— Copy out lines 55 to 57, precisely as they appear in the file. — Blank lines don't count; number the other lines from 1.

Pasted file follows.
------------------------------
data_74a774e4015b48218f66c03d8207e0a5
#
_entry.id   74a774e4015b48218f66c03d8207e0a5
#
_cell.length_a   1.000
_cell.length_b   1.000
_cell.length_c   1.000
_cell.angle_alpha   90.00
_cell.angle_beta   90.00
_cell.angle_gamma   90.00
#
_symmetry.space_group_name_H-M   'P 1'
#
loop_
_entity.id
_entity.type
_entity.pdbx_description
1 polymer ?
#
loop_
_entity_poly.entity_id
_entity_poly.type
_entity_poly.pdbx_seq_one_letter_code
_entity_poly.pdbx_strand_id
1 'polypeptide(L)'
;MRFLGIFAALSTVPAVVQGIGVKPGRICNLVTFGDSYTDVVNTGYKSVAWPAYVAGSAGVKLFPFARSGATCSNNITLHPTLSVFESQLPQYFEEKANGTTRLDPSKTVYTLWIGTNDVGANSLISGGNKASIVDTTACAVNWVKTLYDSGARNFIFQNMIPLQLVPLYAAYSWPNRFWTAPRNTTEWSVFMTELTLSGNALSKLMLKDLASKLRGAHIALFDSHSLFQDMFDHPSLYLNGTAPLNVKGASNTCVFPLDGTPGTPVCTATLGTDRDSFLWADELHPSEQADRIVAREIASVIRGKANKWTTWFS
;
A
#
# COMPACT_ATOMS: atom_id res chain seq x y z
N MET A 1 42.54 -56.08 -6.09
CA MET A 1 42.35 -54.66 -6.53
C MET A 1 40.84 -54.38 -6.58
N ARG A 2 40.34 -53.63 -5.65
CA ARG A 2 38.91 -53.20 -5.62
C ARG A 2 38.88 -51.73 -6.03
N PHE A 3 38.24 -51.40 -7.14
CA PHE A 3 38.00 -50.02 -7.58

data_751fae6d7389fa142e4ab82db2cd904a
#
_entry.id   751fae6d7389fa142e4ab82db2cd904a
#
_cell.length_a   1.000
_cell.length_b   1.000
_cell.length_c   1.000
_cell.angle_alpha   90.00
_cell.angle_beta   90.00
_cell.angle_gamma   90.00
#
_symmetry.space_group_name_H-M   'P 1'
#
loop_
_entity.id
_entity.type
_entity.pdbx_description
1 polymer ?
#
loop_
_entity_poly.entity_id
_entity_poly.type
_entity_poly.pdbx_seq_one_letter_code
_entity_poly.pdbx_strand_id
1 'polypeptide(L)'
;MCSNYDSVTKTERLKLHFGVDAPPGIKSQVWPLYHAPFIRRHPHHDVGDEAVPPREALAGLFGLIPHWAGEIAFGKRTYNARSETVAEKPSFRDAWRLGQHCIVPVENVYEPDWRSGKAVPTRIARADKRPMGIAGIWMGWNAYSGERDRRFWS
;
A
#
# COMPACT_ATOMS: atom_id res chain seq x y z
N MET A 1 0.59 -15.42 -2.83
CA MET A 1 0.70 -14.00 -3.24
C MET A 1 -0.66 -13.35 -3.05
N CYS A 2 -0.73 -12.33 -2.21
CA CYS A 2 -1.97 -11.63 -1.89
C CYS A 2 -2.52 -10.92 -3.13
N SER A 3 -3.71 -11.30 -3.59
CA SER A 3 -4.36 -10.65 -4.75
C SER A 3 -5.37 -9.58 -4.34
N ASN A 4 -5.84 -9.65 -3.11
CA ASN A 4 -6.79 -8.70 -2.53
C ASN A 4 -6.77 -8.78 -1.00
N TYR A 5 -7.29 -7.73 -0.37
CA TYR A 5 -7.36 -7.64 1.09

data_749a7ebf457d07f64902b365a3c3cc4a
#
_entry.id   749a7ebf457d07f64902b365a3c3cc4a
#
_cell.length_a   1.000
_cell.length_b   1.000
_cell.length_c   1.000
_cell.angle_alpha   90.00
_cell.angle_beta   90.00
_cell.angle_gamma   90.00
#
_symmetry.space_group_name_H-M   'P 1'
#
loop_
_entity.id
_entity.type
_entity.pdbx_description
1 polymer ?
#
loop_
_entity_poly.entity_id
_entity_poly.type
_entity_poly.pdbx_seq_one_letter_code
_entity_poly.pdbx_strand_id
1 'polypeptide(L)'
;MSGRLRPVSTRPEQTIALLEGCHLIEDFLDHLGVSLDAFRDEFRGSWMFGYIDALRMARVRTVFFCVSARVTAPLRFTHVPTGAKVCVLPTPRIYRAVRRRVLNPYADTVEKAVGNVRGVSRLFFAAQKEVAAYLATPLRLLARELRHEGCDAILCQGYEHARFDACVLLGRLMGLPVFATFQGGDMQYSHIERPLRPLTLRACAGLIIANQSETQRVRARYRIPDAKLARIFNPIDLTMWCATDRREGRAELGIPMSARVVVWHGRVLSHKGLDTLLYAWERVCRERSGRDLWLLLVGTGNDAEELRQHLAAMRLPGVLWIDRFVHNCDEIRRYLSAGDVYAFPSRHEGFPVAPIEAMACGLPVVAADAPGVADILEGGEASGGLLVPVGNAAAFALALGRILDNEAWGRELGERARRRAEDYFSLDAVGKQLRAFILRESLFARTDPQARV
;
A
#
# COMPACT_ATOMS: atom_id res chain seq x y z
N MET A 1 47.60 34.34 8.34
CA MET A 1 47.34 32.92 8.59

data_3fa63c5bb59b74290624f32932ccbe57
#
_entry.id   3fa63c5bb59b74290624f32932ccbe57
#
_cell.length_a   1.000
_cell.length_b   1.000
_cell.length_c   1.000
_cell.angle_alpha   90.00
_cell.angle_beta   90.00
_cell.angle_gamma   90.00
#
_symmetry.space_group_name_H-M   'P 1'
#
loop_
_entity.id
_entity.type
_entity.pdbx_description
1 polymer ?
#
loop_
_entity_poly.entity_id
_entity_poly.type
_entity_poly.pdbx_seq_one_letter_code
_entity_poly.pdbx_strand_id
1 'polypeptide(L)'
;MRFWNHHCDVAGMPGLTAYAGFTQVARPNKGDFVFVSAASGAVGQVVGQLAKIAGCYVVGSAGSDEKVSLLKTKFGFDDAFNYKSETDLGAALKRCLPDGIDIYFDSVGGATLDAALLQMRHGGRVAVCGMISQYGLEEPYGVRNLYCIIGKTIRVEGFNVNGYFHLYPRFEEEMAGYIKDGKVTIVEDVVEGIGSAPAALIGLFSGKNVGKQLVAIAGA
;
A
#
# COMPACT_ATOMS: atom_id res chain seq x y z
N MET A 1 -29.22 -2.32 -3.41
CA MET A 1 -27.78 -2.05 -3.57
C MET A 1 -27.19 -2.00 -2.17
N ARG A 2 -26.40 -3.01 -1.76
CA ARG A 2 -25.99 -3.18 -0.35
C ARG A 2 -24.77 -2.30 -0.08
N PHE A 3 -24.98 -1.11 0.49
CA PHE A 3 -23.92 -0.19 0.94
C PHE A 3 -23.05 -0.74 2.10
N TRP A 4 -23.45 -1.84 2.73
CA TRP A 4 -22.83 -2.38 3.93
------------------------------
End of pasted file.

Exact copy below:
_entity.pdbx_description
1 polymer ?
#